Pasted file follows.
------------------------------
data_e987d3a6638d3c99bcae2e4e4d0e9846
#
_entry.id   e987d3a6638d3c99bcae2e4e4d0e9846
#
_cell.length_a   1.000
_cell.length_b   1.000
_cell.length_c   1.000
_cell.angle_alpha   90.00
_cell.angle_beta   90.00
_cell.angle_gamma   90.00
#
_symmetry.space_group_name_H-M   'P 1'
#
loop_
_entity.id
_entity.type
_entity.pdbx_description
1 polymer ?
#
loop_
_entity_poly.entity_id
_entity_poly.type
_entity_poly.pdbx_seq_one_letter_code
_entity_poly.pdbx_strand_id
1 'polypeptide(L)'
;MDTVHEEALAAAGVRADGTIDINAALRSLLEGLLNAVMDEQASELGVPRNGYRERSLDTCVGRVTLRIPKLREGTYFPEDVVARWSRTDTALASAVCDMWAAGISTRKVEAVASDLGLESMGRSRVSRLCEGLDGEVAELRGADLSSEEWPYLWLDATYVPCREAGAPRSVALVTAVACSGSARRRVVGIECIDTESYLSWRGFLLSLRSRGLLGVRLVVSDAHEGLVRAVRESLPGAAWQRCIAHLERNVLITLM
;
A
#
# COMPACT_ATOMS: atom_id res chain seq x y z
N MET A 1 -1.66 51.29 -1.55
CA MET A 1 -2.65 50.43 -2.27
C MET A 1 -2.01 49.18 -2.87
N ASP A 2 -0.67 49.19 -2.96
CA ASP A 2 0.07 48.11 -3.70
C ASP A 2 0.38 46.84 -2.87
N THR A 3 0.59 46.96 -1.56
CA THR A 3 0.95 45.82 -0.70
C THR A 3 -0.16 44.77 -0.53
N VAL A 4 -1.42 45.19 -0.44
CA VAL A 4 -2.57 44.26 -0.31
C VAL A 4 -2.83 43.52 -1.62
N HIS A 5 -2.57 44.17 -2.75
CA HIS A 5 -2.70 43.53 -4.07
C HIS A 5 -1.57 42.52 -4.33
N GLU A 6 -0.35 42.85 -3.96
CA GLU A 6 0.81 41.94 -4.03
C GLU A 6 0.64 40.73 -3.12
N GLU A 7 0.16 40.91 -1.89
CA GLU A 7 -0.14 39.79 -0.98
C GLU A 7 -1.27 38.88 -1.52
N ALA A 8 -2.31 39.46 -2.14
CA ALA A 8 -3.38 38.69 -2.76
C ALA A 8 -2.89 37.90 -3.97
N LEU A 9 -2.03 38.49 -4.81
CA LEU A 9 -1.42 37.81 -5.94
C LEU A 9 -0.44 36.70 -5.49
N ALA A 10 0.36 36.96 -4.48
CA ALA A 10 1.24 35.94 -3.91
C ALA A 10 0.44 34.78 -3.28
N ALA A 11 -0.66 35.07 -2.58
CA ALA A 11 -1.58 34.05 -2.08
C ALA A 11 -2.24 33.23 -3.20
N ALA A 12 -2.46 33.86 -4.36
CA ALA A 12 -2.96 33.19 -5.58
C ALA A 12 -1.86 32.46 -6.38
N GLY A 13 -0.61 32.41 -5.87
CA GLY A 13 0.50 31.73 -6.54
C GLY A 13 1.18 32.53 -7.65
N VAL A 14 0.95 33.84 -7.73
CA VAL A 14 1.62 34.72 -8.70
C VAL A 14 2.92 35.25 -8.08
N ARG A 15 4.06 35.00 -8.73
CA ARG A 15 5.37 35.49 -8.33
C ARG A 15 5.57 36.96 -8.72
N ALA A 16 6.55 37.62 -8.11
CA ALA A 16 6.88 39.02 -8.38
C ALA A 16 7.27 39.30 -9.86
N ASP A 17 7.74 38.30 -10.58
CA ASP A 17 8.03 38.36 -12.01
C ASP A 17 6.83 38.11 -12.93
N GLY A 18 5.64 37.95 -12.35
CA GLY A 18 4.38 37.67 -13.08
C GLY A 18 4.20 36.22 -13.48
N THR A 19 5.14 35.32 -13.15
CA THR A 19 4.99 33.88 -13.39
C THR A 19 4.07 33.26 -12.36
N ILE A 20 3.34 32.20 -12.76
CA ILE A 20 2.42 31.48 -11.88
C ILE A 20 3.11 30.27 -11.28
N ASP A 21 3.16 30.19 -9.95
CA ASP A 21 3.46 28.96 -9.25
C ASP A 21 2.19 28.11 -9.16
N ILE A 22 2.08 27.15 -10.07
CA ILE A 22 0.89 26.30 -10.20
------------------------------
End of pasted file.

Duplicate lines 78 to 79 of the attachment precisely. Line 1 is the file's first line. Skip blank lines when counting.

C ALA A 16 7.27 39.30 -9.86
N ASP A 17 7.74 38.30 -10.58